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Evaluating the authority, usefulness, and reliability of the information you find is a crucial step in the process of library research. The questions you ask about books, periodical articles, multimedia titles, or Web pages are similar whether you're looking at a citation to the item, a physical item in hand, or an electronic version on a computer.
Distinguishing Scholarly from Other Periodicals shows how to evaluate periodicals by looking at their format, intended audience, and appearance.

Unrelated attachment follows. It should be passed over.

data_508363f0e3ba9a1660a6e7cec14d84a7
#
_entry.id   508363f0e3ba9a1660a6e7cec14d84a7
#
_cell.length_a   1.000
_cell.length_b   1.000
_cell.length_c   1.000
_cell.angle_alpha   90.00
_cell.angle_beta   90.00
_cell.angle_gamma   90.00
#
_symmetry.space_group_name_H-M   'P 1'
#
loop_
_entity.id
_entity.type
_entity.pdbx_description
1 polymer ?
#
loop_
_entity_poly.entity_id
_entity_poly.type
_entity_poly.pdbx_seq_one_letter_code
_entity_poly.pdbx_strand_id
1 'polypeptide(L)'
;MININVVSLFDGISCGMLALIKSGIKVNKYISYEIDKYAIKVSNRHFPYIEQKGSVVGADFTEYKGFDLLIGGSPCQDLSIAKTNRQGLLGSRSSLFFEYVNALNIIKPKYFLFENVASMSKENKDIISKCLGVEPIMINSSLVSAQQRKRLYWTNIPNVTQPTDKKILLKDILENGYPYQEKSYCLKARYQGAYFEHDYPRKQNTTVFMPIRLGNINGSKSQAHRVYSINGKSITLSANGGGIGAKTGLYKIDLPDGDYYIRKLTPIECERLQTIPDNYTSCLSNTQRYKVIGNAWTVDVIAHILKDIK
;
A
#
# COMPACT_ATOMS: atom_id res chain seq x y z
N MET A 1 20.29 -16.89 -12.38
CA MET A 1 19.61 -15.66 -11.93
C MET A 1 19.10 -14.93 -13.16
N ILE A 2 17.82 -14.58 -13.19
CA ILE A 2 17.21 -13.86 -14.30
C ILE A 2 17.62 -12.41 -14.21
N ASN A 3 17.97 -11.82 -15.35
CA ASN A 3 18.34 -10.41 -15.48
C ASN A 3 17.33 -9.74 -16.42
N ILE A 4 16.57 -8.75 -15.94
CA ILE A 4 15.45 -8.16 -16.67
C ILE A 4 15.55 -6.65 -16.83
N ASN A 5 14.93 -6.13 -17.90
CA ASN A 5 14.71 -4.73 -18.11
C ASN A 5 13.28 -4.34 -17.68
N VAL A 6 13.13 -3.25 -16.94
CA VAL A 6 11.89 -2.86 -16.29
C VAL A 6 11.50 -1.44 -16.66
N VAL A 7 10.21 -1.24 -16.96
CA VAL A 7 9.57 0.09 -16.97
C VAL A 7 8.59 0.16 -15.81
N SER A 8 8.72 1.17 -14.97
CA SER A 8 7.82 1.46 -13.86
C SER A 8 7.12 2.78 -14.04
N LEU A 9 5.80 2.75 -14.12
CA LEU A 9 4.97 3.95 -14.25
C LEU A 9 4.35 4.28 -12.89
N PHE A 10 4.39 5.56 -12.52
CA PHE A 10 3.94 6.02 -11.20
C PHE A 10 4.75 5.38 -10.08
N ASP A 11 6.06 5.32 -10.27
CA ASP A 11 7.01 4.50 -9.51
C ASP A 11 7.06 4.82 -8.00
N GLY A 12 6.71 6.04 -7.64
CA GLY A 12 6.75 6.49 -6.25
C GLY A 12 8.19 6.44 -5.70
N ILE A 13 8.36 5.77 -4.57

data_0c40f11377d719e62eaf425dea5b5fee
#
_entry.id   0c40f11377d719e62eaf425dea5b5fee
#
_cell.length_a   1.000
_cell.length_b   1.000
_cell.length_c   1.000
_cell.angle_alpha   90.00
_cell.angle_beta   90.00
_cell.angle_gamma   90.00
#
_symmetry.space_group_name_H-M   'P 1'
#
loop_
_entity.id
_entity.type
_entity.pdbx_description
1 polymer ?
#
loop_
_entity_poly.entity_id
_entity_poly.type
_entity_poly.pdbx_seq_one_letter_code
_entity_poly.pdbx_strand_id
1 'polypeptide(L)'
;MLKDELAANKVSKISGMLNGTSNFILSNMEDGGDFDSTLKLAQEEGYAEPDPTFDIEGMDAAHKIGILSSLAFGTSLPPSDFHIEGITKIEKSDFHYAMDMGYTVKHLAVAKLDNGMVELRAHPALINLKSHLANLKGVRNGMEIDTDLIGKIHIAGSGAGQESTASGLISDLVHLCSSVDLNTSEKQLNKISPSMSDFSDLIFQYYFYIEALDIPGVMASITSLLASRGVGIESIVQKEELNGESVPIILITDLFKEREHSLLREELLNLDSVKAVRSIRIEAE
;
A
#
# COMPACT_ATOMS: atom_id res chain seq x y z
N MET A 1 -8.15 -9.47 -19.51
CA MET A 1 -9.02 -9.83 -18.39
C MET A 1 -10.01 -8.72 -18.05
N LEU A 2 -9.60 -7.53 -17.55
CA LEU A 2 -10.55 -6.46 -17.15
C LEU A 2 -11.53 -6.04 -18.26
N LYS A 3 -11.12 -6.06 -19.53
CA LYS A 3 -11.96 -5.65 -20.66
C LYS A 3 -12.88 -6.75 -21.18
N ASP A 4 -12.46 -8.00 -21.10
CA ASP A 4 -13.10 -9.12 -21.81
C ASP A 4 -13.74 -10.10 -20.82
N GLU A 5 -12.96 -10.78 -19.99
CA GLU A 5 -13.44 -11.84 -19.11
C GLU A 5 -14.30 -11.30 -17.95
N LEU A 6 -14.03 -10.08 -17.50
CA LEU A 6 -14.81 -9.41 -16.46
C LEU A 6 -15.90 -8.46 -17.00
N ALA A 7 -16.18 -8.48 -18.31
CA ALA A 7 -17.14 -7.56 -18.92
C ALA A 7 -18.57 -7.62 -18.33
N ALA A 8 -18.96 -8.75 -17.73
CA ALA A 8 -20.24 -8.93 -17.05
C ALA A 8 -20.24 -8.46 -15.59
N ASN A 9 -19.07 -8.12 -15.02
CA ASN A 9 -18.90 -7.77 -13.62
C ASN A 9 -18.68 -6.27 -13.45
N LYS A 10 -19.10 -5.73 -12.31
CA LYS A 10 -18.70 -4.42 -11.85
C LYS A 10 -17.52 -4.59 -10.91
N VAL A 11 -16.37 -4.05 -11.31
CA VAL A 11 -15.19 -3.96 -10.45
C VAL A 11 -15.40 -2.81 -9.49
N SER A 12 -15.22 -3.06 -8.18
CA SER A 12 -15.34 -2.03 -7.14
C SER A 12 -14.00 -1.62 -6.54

Journals vs. Magazines Journals
Are published to disseminate information; very subject specific
Usually published monthly or quarterly
Articles are footnoted and have bibliographies
Examples: Journal of the American Medical Association, Childhood Education
Are published primarily to make a profit for the publisher
Usually published weekly or monthly
Rarely contain footnotes or bibliographies
Examples: Time, Sports Illustrated, Readers Digest